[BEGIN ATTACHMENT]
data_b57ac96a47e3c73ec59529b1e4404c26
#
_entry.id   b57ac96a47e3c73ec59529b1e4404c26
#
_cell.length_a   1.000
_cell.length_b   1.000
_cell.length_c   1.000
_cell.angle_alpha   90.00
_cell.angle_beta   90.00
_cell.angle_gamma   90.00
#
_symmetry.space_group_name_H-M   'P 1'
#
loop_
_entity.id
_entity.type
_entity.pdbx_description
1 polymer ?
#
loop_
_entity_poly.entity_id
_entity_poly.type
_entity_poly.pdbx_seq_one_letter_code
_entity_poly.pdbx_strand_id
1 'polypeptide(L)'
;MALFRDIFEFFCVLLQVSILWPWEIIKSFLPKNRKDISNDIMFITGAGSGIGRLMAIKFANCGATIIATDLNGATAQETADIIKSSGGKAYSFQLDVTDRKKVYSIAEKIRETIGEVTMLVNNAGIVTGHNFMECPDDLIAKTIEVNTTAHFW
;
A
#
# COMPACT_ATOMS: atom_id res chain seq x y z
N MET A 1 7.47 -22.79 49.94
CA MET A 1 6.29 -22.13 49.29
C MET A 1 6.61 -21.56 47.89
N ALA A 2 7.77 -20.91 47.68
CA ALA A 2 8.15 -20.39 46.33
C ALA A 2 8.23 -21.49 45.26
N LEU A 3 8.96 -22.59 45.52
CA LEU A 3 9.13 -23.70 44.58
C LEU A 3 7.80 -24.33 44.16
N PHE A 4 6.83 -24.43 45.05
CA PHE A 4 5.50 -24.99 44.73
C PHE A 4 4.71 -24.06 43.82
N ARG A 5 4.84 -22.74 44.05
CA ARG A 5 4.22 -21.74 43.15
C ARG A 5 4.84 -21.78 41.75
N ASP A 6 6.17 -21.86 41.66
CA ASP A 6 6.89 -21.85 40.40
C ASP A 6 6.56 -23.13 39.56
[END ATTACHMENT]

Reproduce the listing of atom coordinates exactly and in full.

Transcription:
data_b57ac96a47e3c73ec59529b1e4404c26
#
_entry.id   b57ac96a47e3c73ec59529b1e4404c26
#
_cell.length_a   1.000
_cell.length_b   1.000
_cell.length_c   1.000
_cell.angle_alpha   90.00
_cell.angle_beta   90.00
_cell.angle_gamma   90.00
#
_symmetry.space_group_name_H-M   'P 1'
#
loop_
_entity.id
_entity.type
_entity.pdbx_description
1 polymer ?
#
loop_
_entity_poly.entity_id
_entity_poly.type
_entity_poly.pdbx_seq_one_letter_code
_entity_poly.pdbx_strand_id
1 'polypeptide(L)'
;MALFRDIFEFFCVLLQVSILWPWEIIKSFLPKNRKDISNDIMFITGAGSGIGRLMAIKFANCGATIIATDLNGATAQETADIIKSSGGKAYSFQLDVTDRKKVYSIAEKIRETIGEVTMLVNNAGIVTGHNFMECPDDLIAKTIEVNTTAHFW
;
A
#
# COMPACT_ATOMS: atom_id res chain seq x y z
N MET A 1 7.47 -22.79 49.94
CA MET A 1 6.29 -22.13 49.29
C MET A 1 6.61 -21.56 47.89
N ALA A 2 7.77 -20.91 47.68
CA ALA A 2 8.15 -20.39 46.33
C ALA A 2 8.23 -21.49 45.26
N LEU A 3 8.96 -22.59 45.52
CA LEU A 3 9.13 -23.70 44.58
C LEU A 3 7.80 -24.33 44.16
N PHE A 4 6.83 -24.43 45.05
CA PHE A 4 5.50 -24.99 44.73
C PHE A 4 4.71 -24.06 43.82
N ARG A 5 4.84 -22.74 44.05
CA ARG A 5 4.22 -21.74 43.15
C ARG A 5 4.84 -21.78 41.75
N ASP A 6 6.17 -21.86 41.66
CA ASP A 6 6.89 -21.85 40.40
C ASP A 6 6.56 -23.13 39.56